You’re not going to invite people to a pity party:

Misery loves company because it helps us deal with a situation. Unfortunately, inviting more negativity into a situation is affirming you want to stay there. When you focus on your negative experiences, you activate your confirmation bias. You start looking for things to support why you’re feeling the way you do. “I’m not in a relationship so obviously I’m not relationship material.” This is the equivalent of dumping gasoline on a fire.

You’re not going to hibernate in your comfort zone:

You will never be capable of understanding your potential if you always stay in your comfort zone. Your comfort zone is a fantasy place inside your mind where you’re never challenged, questioned, or harmed. In this area, you don’t have to worry about the girl or guy telling you, “No, I’m busy this weekend,” because you never ask them. You just assume they’ll tell you no and don’t bother taking the risk.

Consider this: If people would have stayed in their comfort zone, we would not have cell phones, a television, electricity, running water in our home, a car, the internet, and every type of technology you can imagine. The people that brought these things into existence were told, “It can’t be done.” Or, “No one has done this before so why are you wasting valuable resources and time?” They didn’t listen and they worked in a field that was considered ambiguous.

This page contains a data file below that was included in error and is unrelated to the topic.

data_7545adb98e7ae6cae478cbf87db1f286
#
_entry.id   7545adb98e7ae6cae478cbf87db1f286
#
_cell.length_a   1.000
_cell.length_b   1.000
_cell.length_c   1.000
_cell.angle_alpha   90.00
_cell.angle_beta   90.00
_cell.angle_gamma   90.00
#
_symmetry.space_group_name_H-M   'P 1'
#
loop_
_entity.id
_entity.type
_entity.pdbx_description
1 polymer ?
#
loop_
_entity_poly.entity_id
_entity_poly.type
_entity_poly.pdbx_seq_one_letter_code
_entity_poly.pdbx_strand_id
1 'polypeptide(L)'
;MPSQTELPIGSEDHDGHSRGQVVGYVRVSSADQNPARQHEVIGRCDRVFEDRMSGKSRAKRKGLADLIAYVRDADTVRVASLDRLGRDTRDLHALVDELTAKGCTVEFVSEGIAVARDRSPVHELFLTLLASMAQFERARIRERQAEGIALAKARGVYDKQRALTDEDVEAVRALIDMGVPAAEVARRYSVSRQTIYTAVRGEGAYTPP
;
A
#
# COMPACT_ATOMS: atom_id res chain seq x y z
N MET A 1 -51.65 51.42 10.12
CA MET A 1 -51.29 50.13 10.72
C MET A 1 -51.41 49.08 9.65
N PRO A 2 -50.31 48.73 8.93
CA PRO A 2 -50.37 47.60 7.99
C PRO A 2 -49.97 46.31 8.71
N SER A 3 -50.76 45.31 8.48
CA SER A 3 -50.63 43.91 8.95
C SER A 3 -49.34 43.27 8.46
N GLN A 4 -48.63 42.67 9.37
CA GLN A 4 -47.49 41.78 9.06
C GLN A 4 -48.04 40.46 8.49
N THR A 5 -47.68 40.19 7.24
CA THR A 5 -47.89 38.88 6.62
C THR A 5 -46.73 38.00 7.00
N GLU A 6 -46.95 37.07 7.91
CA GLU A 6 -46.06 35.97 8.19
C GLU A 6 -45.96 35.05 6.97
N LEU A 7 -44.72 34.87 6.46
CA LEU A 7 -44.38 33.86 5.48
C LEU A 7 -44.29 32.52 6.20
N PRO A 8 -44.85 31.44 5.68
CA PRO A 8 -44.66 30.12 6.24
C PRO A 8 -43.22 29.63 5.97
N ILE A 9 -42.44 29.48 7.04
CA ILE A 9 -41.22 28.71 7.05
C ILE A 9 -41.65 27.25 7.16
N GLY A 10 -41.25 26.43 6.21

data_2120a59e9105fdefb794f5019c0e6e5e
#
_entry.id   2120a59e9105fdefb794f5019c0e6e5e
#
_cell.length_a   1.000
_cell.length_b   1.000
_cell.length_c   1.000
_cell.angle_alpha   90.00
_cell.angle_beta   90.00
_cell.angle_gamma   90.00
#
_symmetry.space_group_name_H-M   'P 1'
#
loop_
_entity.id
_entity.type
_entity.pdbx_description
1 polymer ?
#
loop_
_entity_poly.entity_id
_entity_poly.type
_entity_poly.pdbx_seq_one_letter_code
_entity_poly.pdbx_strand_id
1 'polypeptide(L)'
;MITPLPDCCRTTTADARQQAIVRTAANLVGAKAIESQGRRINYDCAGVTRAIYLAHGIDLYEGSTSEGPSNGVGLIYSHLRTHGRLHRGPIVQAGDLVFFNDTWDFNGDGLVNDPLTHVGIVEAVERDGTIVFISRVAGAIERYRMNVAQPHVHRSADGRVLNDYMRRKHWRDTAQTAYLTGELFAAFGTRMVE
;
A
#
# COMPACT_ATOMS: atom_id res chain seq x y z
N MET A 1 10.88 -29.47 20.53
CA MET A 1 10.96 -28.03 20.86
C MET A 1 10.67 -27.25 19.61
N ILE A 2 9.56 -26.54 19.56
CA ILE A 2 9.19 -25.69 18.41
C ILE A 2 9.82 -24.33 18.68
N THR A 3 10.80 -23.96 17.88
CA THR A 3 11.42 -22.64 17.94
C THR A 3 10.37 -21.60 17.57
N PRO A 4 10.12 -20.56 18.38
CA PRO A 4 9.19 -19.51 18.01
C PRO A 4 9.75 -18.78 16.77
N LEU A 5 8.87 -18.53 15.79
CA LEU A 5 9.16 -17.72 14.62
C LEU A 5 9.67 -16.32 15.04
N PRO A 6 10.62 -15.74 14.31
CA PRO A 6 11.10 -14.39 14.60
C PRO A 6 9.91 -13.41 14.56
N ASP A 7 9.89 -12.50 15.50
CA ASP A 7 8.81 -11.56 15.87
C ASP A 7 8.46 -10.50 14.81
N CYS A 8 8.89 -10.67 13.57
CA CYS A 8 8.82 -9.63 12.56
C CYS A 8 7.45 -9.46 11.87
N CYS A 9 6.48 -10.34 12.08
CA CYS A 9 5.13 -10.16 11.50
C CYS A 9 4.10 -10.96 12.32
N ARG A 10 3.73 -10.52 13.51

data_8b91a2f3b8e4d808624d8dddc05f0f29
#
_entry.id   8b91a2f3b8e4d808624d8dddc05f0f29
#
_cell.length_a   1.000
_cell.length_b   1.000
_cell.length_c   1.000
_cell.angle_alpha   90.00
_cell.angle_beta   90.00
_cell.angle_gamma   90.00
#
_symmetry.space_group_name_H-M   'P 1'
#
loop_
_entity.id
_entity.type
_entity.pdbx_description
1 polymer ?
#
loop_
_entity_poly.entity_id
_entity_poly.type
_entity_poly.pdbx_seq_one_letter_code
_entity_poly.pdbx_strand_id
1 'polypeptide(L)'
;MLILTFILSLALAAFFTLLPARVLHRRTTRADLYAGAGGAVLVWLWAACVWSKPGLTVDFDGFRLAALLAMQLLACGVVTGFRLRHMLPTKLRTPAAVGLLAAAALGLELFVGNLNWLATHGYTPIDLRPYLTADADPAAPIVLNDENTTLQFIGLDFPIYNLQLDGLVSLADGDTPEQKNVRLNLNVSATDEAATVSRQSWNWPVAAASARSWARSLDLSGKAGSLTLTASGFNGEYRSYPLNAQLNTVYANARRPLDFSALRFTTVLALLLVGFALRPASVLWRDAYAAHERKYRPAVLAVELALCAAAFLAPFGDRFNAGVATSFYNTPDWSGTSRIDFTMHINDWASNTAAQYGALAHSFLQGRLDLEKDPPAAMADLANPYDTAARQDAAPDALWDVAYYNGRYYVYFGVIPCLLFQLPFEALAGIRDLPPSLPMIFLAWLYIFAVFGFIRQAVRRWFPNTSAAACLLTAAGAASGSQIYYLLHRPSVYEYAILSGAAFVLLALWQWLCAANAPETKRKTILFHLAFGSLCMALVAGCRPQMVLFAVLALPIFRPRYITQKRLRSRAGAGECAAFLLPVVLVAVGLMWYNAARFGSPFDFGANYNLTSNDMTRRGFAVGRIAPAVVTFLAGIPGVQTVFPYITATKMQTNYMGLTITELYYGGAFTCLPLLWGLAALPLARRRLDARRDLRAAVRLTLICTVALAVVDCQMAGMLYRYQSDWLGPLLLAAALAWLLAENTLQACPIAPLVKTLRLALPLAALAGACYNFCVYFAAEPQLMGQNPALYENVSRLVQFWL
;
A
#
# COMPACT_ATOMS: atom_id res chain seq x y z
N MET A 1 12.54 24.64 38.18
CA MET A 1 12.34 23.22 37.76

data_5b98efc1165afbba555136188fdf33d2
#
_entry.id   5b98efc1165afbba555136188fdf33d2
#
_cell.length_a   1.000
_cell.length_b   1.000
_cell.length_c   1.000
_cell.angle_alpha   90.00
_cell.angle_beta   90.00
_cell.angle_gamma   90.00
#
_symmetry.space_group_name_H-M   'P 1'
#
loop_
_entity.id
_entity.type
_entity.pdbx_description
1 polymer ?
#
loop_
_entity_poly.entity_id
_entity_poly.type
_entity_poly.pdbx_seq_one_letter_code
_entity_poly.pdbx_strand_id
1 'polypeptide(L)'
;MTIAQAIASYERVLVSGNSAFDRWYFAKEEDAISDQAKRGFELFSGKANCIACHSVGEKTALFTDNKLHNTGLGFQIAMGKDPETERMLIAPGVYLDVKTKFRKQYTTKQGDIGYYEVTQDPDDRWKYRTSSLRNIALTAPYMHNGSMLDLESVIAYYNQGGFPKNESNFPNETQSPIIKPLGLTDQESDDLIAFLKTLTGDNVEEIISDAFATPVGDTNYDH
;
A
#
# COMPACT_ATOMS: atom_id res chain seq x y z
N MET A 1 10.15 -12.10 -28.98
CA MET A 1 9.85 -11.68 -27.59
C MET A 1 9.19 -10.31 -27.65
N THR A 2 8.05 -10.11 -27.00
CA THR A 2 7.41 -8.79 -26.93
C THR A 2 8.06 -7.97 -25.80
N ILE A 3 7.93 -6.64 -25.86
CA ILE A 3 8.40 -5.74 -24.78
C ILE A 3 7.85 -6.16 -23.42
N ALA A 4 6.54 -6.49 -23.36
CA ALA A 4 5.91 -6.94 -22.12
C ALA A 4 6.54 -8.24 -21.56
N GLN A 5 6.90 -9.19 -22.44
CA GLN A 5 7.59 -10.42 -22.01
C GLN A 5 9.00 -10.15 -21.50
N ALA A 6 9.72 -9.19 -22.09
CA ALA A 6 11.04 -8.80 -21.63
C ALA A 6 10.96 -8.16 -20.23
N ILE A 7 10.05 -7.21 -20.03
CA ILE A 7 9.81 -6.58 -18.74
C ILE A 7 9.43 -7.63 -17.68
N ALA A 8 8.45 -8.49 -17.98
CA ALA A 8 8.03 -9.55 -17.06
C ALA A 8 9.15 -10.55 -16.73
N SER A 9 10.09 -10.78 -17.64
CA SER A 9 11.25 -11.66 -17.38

On July 30, 1997 – I raised my right hand to enlist in the United States Army. I really didn’t know what I was getting myself into because the situation was outside of my comfort zone. Twenty years later when I retired, I realized I made the right decision. I didn’t know what my career was going to look like but I recognized I was in a position to place myself in the driver seat and push forward into the unknown.

You’re not going to accept advice from people that already gave up on their dreams:

People love to give you advice on things you’re about to do. The problem is, their advice is usually in the form of projection. “If you take that job, you’re going to be sorry.” Translation: I took a similar job and because I wasn’t qualified for it, I was miserable. Due to their negative experience, they automatically assume the same thing is going to happen to you. They give up on their dreams and begin to see the world via this filter.

If you want the job, apply for it. If you’re offered the job, accept the position. You don’t always need to have all of the answers and skills to do something. But if you never try, you’ll never know. Therefore, be very cognizant about taking advice about things involving your success and future. This is your journey, not theirs.